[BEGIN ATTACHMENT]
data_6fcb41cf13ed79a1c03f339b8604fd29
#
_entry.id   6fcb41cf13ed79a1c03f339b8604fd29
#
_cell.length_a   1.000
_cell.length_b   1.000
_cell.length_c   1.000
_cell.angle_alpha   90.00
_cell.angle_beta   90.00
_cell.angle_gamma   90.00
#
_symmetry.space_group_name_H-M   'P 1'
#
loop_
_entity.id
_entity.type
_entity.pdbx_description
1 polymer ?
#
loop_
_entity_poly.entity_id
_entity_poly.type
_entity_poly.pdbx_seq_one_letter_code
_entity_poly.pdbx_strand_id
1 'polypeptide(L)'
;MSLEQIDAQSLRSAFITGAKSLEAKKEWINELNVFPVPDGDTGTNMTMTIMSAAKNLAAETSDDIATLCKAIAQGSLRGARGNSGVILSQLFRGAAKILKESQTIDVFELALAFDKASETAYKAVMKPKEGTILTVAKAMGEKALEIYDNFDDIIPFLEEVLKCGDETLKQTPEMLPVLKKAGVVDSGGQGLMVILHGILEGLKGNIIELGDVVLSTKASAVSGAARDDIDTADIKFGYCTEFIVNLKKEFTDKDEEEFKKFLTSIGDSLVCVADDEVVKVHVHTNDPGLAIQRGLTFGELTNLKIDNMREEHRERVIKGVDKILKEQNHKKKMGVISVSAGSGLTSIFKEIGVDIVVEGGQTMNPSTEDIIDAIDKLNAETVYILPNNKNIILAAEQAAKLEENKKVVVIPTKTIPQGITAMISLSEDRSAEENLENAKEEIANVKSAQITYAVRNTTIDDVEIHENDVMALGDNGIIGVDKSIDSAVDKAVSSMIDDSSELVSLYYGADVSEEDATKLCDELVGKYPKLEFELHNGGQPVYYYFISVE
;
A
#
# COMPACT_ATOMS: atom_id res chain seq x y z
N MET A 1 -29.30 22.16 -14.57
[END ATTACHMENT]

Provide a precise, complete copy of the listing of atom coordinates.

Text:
data_6fcb41cf13ed79a1c03f339b8604fd29
#
_entry.id   6fcb41cf13ed79a1c03f339b8604fd29
#
_cell.length_a   1.000
_cell.length_b   1.000
_cell.length_c   1.000
_cell.angle_alpha   90.00
_cell.angle_beta   90.00
_cell.angle_gamma   90.00
#
_symmetry.space_group_name_H-M   'P 1'
#
loop_
_entity.id
_entity.type
_entity.pdbx_description
1 polymer ?
#
loop_
_entity_poly.entity_id
_entity_poly.type
_entity_poly.pdbx_seq_one_letter_code
_entity_poly.pdbx_strand_id
1 'polypeptide(L)'
;MSLEQIDAQSLRSAFITGAKSLEAKKEWINELNVFPVPDGDTGTNMTMTIMSAAKNLAAETSDDIATLCKAIAQGSLRGARGNSGVILSQLFRGAAKILKESQTIDVFELALAFDKASETAYKAVMKPKEGTILTVAKAMGEKALEIYDNFDDIIPFLEEVLKCGDETLKQTPEMLPVLKKAGVVDSGGQGLMVILHGILEGLKGNIIELGDVVLSTKASAVSGAARDDIDTADIKFGYCTEFIVNLKKEFTDKDEEEFKKFLTSIGDSLVCVADDEVVKVHVHTNDPGLAIQRGLTFGELTNLKIDNMREEHRERVIKGVDKILKEQNHKKKMGVISVSAGSGLTSIFKEIGVDIVVEGGQTMNPSTEDIIDAIDKLNAETVYILPNNKNIILAAEQAAKLEENKKVVVIPTKTIPQGITAMISLSEDRSAEENLENAKEEIANVKSAQITYAVRNTTIDDVEIHENDVMALGDNGIIGVDKSIDSAVDKAVSSMIDDSSELVSLYYGADVSEEDATKLCDELVGKYPKLEFELHNGGQPVYYYFISVE
;
A
#
# COMPACT_ATOMS: atom_id res chain seq x y z
N MET A 1 -29.30 22.16 -14.57